The USCIS and the Maryland Asylum Process

There are many different factors that may be confusing or difficult to keep track of when going through the Maryland asylum process. For this reason, it is very important for a person to retain a Maryland asylum lawyer if they are preparing to go through this process. An experienced attorney can ease any frustrations a person may experience, and can work to make the process go as smoothly as possible.

United States Citizenship and Immigration Services

United States Citizenship and Immigration Services, or USCIS, is the branch of the Department of Homeland Security that is in charge of issuing benefits to individuals. While this branch is not in charge of taking people out of the country, it is the branch charged with reviewing, evaluating, and granting applications for asylum.

If an individual applies for asylum with USCIS but is ineligible for this benefit due to coming to the United States unlawfully or due to a criminal background or prior immigration violations, then USCIS can refer the applicant’s case to the immigration court. The immigration court has the authority to remove people from the country, or to order people removed from the country.

Applying for Asylum

There are three important things everyone should know when applying for asylum in Maryland:

  • The first thing about which an applicant should be aware is the need to apply within one year of entering the US.
  • The second thing is that the applicant must not underestimate the evidentiary requirements that he or she must satisfy during the application process. During this process, nothing is assumed; it is the applicant’s responsibility to prove his or her case. Because of this, an applicant must submit extensive documentary evidence showing that the persecution is really occurring in his or her home country and that he or she will be persecuted on account of his or her membership in a social group.
  • The third thing about which an applicant must be aware is that the application process involves a specific timeline with which the applicant must comply.

Application Timeline

The specific timeline with which the applicant must comply will be dependent upon his or her individual case. If the applicant is applying to USCIS, he or she must be aware of the deadlines for submission of evidence. If the applicant is applying directly to the immigration court, he or she must be aware of the deadlines that the judge has set for his or her submission of documents prior to the individual interview. Additional timeframe issues may also exist, such as the date by which the applicant must have his or her fingerprints taken and when the applicant can apply for work authorization.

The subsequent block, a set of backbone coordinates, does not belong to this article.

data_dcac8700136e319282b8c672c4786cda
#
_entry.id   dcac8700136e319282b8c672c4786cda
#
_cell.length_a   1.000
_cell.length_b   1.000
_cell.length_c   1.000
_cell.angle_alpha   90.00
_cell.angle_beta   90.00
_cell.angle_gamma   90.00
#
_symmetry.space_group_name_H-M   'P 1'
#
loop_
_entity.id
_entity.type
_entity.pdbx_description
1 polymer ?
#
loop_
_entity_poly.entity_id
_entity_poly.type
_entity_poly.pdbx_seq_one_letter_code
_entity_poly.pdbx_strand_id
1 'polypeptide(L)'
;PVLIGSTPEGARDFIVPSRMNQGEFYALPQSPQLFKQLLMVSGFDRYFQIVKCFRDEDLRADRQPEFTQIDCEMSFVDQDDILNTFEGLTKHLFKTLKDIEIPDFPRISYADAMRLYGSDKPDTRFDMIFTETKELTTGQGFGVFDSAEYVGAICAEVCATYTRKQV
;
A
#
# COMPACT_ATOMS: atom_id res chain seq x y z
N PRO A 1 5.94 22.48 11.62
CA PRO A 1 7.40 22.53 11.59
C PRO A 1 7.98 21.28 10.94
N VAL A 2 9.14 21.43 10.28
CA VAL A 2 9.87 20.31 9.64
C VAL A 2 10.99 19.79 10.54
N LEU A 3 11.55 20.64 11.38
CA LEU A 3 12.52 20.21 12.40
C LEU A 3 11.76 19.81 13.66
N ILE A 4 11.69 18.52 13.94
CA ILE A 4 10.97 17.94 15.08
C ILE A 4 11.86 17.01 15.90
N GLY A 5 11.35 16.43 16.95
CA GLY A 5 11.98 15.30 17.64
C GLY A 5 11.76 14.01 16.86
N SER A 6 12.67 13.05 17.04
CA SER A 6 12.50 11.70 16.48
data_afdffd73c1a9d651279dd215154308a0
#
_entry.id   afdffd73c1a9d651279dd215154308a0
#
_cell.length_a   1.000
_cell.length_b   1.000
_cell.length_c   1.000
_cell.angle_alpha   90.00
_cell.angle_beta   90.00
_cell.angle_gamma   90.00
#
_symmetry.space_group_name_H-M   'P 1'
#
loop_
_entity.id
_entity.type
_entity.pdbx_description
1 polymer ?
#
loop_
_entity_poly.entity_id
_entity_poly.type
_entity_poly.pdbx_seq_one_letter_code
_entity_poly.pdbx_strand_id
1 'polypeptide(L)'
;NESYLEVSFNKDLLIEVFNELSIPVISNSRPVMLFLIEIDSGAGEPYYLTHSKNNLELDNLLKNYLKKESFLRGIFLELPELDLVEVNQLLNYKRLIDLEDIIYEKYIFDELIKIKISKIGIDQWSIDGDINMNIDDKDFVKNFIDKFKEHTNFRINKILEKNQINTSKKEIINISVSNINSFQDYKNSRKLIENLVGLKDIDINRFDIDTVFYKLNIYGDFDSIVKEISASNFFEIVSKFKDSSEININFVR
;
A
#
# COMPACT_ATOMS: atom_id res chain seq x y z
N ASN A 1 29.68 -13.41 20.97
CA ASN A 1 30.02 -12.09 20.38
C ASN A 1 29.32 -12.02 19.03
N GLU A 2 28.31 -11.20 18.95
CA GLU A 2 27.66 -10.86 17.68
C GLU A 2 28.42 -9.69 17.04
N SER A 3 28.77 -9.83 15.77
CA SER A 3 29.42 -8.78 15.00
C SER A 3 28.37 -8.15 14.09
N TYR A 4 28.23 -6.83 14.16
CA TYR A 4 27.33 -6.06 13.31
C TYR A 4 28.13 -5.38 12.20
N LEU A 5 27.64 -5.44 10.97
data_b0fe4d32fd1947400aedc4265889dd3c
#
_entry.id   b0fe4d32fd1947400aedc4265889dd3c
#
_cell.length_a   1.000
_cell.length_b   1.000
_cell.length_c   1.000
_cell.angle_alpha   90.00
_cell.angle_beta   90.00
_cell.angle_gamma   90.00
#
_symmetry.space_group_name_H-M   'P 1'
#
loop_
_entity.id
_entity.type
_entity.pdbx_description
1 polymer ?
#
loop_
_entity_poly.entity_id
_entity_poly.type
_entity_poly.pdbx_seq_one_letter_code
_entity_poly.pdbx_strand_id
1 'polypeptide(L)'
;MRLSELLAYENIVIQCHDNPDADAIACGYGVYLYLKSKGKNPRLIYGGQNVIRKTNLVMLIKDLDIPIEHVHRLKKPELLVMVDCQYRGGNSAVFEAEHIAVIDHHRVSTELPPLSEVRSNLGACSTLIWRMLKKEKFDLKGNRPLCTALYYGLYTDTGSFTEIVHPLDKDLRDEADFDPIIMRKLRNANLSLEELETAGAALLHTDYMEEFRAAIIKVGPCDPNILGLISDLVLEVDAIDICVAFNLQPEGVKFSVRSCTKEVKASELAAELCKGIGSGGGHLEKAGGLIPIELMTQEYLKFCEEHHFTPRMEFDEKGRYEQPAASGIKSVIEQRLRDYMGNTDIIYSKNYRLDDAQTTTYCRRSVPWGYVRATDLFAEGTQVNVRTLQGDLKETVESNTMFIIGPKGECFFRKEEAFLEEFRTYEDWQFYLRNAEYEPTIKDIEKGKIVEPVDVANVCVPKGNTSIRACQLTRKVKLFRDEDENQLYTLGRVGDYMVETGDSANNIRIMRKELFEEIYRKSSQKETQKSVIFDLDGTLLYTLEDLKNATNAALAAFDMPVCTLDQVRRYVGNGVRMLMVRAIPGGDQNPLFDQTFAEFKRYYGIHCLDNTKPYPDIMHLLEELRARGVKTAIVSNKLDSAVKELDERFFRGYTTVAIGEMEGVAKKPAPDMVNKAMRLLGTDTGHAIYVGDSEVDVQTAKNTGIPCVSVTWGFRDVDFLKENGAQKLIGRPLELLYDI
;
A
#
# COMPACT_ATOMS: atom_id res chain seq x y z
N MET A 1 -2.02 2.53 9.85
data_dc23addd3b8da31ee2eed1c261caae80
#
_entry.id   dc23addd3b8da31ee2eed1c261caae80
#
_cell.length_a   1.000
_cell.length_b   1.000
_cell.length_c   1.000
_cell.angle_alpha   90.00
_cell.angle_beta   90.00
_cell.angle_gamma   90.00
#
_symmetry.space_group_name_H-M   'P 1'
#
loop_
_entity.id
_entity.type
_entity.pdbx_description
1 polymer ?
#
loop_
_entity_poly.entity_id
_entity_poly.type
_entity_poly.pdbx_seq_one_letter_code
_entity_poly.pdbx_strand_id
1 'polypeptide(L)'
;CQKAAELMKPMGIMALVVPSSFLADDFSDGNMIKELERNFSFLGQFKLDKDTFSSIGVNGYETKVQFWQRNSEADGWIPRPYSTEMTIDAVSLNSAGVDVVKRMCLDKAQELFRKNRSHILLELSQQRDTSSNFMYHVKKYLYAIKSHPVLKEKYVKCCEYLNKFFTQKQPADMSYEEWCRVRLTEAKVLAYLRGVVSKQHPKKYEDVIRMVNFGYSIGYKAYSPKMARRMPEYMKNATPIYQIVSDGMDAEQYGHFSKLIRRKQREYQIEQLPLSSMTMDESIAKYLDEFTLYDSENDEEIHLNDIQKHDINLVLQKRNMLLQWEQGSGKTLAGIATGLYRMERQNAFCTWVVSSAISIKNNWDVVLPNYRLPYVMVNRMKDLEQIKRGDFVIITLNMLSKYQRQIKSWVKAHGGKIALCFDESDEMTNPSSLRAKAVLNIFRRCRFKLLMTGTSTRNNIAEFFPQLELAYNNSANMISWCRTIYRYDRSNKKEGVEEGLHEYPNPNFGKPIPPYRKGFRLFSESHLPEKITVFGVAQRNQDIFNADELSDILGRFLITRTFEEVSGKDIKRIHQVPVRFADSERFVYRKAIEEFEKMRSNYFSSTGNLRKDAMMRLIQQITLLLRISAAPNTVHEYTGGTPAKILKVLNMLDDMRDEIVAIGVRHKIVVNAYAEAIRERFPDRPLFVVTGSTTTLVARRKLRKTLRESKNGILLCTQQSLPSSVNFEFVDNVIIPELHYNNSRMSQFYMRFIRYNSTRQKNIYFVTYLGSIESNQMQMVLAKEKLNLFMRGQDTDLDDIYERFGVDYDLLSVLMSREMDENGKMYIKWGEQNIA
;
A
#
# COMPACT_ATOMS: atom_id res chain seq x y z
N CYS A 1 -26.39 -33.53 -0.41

Approval Rates

In addition, applicants should be aware of the climate of approval and approval rates and trends in the individual office to which they are applying. Applicants should also be very aware of the specific rules of that office, including any relevant deadlines for  the submission of documents, procedures for the submission of documents, and procedures for requesting expedited interviews as such procedures differ from office to office. In this way, it is important that potential applicants know the rules and procedures of the local USCIS office before they move forward in the application process.

Submitting an Application

Individuals not involved in removal proceedings must submit applications for asylum to USCIS because USCIS is the only entity that has the legal authority to evaluate and issue decisions on applications for immigration benefits. This entity has exclusive jurisdiction over certain applications, including affirmative asylum applications. Because of this, individuals not involved in removal proceedings are legally required to submit asylum applications to USCIS.

The Application Process

There is a connection between all of the branches of government that are housed under US or under the Department of Homeland Security. For instance, if USCIS denies an affirmative asylum application, USCIS will send the applicant’s file directly to the immigration court, which will then initiate removal proceedings.

USCIS also communicates with the Department of State regarding applications that include information that may be sensitive or of interest to members of the national security apparatus in the United States or individuals in the Department of State. The Department of State can request to review the applicant’s file and look at the information contained therein for intelligence-building purposes.

In this way, communication exists between different branches under the Department of Homeland Security, despite the fact that decisions regarding affirmative asylum applications fall under the exclusive jurisdiction of USCIS.

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